Presentation on theme: "A Day in the Life of Adult Protective Services Prepared by County Welfare Directors Association of California,"— Presentation transcript:
A Day in the Life of Adult Protective Services Prepared by County Welfare Directors Association of California,
What is “A Day in the Life of APS”? This project captured and analyzed data about the reports APS received in California during a 24 hour period on March 5 th 2004.
Project Design Each of the 58 counties was given a spreadsheet to record all APS referrals received on March 5 th :
Purpose of the Project: To “put a face on APS” by educating the reader about the: 1. types of clients who are at risk; 2. array of calls received; and 3. complexity of the issues involved.
Project Limitations This project does not address: the results of the investigation the case management services offered or the end result of the interventions.
Background Information APS in CA. is administered by 58 counties APS is a 24/7 program Definitions: Elder=65 years and older Dependent adult= Any person between the ages of 18 and 64 (who) has physical or mental limitations that restrict his or her ability to carry out normal activities or to protect his or her rights,..., including any person between the ages of 18 and 64 years who is admitted as an inpatient to a 24-hour health facility.
Background Information Types of abuse recognized in California Abandonment Abduction Financial Abuse Isolation Mental Suffering Neglect Physical Abuse, including Sexual Abuse Self Neglect
Sample Vignette 211 The victim is an elderly woman with senile dementia whose husband and sole caregiver had just committed suicide by shooting himself in their home. The victim was unable to care for herself. She did not know when to take her own medications and has no family in the area. Immediate response by APS was requested.
Sample Vignette 148 A 74 year old man was found by his caregiver after being on the floor of the home for two to three days. The paramedics were called. The victim was dehydrated and transported to the hospital.
Sample Vignette 256 The 18 year old male victim is autistic, developmentally disabled, and psychotic. His caretaker parents do not obtain needed medication or mental and physical health services for him. They also leave him alone with relatives who had abused him as a child.
Sample Vignette 61 While an 81 year old woman was hospitalized for open heart surgery, her half brother got her to sign a power of attorney and a quit claim deed. He then sold her house without her knowledge or consent. The police are unwilling to press charges because of the power of attorney.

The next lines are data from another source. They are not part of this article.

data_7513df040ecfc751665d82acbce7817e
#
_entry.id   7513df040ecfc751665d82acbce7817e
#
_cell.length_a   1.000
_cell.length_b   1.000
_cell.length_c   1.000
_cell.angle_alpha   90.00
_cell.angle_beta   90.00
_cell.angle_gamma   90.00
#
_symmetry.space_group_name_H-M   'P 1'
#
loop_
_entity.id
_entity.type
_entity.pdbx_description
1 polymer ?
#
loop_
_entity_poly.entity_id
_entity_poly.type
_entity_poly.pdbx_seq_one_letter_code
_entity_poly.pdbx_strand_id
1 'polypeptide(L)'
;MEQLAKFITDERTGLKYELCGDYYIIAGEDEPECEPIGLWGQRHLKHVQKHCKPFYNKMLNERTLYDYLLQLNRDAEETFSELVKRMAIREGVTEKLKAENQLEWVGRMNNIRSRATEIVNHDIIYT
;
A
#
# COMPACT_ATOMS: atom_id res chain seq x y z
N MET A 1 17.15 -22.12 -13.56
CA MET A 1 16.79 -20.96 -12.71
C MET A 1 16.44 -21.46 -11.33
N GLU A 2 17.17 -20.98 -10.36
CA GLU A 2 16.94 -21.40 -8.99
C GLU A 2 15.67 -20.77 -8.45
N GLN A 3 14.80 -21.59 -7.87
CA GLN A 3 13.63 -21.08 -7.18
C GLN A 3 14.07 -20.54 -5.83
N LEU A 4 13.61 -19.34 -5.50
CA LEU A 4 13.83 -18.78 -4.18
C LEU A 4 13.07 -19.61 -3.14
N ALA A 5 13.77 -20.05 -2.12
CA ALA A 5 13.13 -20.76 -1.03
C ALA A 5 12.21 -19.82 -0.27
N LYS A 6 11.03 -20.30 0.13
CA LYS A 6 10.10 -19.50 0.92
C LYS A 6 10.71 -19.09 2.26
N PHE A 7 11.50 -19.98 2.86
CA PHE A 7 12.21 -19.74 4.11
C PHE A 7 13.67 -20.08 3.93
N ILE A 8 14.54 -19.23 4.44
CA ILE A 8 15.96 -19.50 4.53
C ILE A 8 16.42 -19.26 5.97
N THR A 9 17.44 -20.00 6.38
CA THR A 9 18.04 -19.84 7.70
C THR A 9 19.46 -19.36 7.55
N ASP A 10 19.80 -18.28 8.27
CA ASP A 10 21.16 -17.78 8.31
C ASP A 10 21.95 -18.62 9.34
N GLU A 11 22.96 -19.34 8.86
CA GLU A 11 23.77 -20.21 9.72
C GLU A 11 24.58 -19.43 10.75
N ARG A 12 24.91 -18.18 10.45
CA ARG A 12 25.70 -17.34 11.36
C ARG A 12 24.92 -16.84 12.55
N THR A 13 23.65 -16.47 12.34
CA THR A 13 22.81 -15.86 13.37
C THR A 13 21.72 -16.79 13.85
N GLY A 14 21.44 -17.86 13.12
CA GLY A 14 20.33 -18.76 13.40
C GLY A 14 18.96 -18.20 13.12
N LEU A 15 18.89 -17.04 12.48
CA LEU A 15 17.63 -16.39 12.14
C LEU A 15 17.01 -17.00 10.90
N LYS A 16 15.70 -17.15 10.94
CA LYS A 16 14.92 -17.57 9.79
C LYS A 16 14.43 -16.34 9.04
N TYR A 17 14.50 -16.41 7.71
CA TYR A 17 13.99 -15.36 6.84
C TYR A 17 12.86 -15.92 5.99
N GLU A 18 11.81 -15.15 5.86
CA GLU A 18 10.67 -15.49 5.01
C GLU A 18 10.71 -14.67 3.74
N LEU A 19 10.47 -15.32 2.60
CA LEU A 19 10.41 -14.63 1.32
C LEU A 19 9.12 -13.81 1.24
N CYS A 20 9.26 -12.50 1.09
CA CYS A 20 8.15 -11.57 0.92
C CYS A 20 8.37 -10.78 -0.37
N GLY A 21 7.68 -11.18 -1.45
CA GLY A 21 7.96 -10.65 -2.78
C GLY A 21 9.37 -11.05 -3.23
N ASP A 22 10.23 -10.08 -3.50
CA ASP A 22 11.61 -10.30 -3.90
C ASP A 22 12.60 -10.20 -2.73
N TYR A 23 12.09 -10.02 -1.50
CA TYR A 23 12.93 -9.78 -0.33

Reporters Referral SourceNumber Family Member/Relative45 Hospital/Social Worker38 Self30 Case Manager/Social Worker29 Friends and Neighbors21 Home Health Agency/SW19 Medical Personnel18 Law Enforcement15 Mental Health Personnel13
Family Violence Family Violence 22% Other Abuse 78%
Other findings 7 suicide related calls 10% of reports indicated the victim or perpetrator had drug or alcohol issues. 6% were Regional Center clients.
Perspective on results This is only a snapshot- not the whole picture. This was a slow day for APS in California (Average = 352.4 reports per day vs 327 reports received March 5). Historically, California receives approximately 16% to 25% of the adult abuse reports nationwide. The National Elder Abuse Incidence Study 2, completed in 1996, indicates that only 16% of all abuse is reported. If that percentage is correct, an additional 2000+ incidences of abuse occurred and went unreported in California alone on March 5, 2004.
Conclusions 37% of the abuse victims are 80+. 63% of the elderly victims are female. 64% of the victims have major medical issues. 53% of the victims are described as exhibiting some degree of cognitive impairment. 26% of the victims of all types of abuse are self- neglecting. If abused by others, 31% of victims are experiencing neglect and 24% are reported as experiencing financial abuse.
Conclusions 42% of the alleged perpetrators are family members. Family members and health care providers make the majority of the calls to APS. The complexities of the abuse issues indicate that the victims are likely to need interventions from more than one agency (e.g., mental health, law enforcement, in-home supportive services), reinforcing the importance of multidisciplinary teams in the treatment of adult abuse.
Next Steps Further research Development of an “All-County” data collection system More training for county APS staff and multi- disciplinary team members Increased funding for these crucial programs is needed Support for federal action to combat adult abuse